Ben/Pom writes:I hear a lot about downsizing to match noise but have never seen the truth of it in the real world myself,
You've got company: DPReview Blog
Unfortunately, DPR understands very little about image processing, and many other technical aspects of what they do in their testing. This blog post has been thoroughly debunked in a couple of threads over at DPR:http://forums.dpreview.com/forums/read.asp...essage=30176643
Moreover, the DPR blog post isn't even a test of what it claims to be. For the test they should have done, seehttp://forums.dpreview.com/forums/read.asp...essage=30190836http://forums.dpreview.com/forums/read.asp...essage=30211624
Bottom line: downsizing eliminates fine scale structure from the image. If there is no fine scale noise (the "grain" is coarse; noise reduction has been performed), then there is nothing in terms of noise for downsizing to eliminate -- it has already been taken out of the image. This is why often one sees little effect on noise from downsampling an image; that is certainly what happened in the examples studied in the DPR blog post. When I ran a controlled study of downsampling a 50D test image to the dimensions of a 40D image (the second set of links above), I found results consistent with theoretical expectations -- the std dev of noise reduced by roughly the ratio of pixel dimensions of the original and downsampled image.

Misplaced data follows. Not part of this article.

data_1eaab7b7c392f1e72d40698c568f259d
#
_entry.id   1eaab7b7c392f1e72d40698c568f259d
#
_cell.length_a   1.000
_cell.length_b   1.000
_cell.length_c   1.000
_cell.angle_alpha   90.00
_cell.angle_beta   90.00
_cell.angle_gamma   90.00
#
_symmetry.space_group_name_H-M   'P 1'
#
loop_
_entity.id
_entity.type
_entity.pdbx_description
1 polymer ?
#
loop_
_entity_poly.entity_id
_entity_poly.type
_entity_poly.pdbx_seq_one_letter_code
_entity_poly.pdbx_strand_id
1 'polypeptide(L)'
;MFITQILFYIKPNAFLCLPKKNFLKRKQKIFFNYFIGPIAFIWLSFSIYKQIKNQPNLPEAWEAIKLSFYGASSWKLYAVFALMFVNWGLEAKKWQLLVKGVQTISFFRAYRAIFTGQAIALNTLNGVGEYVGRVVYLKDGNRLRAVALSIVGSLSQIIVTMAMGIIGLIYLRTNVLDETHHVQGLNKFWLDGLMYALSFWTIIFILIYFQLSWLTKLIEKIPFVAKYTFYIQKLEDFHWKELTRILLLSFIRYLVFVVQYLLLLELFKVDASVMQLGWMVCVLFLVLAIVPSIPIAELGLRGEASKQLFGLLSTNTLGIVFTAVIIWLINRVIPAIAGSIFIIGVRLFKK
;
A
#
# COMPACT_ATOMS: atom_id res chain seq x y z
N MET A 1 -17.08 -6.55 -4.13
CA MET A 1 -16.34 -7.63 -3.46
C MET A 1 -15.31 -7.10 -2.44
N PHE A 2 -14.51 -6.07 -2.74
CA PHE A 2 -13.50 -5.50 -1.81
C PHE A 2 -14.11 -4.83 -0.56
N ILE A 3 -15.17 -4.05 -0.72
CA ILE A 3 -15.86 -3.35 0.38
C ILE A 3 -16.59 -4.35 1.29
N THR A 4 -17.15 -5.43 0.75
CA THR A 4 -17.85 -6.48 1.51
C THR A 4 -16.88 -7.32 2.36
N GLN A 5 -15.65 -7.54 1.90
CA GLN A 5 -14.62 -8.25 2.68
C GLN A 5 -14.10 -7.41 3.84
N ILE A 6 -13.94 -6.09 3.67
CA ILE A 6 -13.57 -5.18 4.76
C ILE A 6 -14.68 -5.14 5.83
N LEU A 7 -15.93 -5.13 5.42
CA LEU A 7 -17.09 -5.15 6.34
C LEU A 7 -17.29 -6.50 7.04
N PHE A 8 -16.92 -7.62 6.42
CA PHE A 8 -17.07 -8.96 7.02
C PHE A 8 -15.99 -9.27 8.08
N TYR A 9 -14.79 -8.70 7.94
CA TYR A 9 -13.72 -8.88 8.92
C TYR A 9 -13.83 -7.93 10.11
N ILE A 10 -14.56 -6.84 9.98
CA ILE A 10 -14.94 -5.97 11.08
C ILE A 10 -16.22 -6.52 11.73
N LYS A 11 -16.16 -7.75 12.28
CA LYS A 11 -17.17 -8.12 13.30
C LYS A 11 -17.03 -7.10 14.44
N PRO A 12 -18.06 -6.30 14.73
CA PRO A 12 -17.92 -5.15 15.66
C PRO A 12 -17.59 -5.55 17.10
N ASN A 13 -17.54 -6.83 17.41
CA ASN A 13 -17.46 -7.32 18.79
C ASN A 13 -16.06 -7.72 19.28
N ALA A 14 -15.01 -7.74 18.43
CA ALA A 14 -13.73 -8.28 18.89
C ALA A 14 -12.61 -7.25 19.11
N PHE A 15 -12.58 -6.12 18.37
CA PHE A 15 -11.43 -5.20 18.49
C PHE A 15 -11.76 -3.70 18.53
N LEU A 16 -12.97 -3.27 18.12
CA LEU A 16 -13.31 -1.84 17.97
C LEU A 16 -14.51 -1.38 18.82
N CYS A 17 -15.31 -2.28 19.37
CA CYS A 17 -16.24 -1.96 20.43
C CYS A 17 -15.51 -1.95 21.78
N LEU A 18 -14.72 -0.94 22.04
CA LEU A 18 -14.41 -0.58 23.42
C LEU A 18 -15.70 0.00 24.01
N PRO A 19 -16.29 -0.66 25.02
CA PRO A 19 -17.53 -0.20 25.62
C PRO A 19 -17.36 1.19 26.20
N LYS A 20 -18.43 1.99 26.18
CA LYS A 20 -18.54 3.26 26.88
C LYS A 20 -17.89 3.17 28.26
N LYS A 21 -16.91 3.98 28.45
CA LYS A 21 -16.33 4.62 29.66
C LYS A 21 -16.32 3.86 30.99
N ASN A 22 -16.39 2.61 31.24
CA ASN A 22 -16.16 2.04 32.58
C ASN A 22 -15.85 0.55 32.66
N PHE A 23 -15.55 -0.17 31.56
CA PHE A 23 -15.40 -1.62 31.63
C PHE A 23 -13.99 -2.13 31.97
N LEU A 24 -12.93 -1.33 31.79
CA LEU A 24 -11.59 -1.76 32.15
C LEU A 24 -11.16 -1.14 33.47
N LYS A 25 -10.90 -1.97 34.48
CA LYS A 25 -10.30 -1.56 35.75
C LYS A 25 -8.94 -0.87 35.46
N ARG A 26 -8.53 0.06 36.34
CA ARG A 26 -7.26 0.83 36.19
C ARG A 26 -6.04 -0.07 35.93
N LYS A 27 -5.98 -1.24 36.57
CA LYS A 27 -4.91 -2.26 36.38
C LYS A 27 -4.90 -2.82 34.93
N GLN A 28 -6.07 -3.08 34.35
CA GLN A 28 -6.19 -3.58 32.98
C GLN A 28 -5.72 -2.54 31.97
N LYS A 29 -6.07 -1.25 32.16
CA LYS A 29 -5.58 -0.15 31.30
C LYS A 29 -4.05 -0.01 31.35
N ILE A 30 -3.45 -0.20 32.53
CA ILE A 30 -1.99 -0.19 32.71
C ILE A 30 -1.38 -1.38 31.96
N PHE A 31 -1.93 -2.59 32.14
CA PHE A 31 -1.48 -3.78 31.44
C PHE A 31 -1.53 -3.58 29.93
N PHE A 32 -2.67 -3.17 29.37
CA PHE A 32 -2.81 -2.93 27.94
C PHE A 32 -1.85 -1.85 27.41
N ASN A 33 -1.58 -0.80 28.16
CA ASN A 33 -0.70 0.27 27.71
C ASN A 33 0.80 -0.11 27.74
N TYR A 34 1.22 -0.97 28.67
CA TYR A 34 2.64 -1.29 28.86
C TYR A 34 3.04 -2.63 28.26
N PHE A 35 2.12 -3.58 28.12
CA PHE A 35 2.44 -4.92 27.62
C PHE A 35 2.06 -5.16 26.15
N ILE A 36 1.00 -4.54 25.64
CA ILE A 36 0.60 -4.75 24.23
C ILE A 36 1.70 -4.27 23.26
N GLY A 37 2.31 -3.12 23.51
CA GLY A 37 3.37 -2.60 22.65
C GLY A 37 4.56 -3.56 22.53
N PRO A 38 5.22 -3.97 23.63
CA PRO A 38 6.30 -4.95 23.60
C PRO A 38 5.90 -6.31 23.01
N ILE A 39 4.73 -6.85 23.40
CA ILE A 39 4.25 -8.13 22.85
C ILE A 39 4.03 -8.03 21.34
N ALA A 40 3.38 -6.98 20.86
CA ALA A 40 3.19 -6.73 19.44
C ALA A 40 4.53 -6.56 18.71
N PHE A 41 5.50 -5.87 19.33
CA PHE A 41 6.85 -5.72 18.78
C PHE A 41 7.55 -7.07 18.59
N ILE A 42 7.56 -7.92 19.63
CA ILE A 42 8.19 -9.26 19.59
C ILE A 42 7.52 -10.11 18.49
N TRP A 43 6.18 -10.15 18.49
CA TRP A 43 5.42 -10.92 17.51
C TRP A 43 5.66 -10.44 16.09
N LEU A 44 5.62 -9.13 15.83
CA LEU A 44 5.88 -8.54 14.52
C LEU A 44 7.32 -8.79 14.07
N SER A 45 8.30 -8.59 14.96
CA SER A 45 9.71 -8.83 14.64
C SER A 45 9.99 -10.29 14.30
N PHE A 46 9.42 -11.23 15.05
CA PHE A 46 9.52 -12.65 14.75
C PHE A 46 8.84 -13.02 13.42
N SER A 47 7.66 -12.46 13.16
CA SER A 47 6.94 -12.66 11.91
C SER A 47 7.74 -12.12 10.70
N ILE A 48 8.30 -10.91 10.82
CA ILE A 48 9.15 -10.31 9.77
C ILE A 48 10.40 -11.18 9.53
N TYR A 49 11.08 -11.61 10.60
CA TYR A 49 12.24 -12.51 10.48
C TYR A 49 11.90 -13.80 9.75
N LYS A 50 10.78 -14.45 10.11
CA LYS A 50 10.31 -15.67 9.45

BTW, it is not so much that downsampling reduces noise. Rather, when one pixel peeps one is looking at a coarser scale in the image, and the noise at that scale. Since noise rises at finer scales (unless it has been scrubbed out by NR), one removes that part of the noise spectrum with the downsample and what is left over is the lower level noise at the coarser scale. But that noise was always there prior to downsampling, and wasn't changed by the downsampling. It was simply made into the "pixel level noise" by changing what "pixel level" means. So in this sense downsampling is not reducing noise; on the other hand, it is reducing noise since one is throwing away the high frequency noise (well, one is throwing away high frequency everything, including image detail) via the downsampling.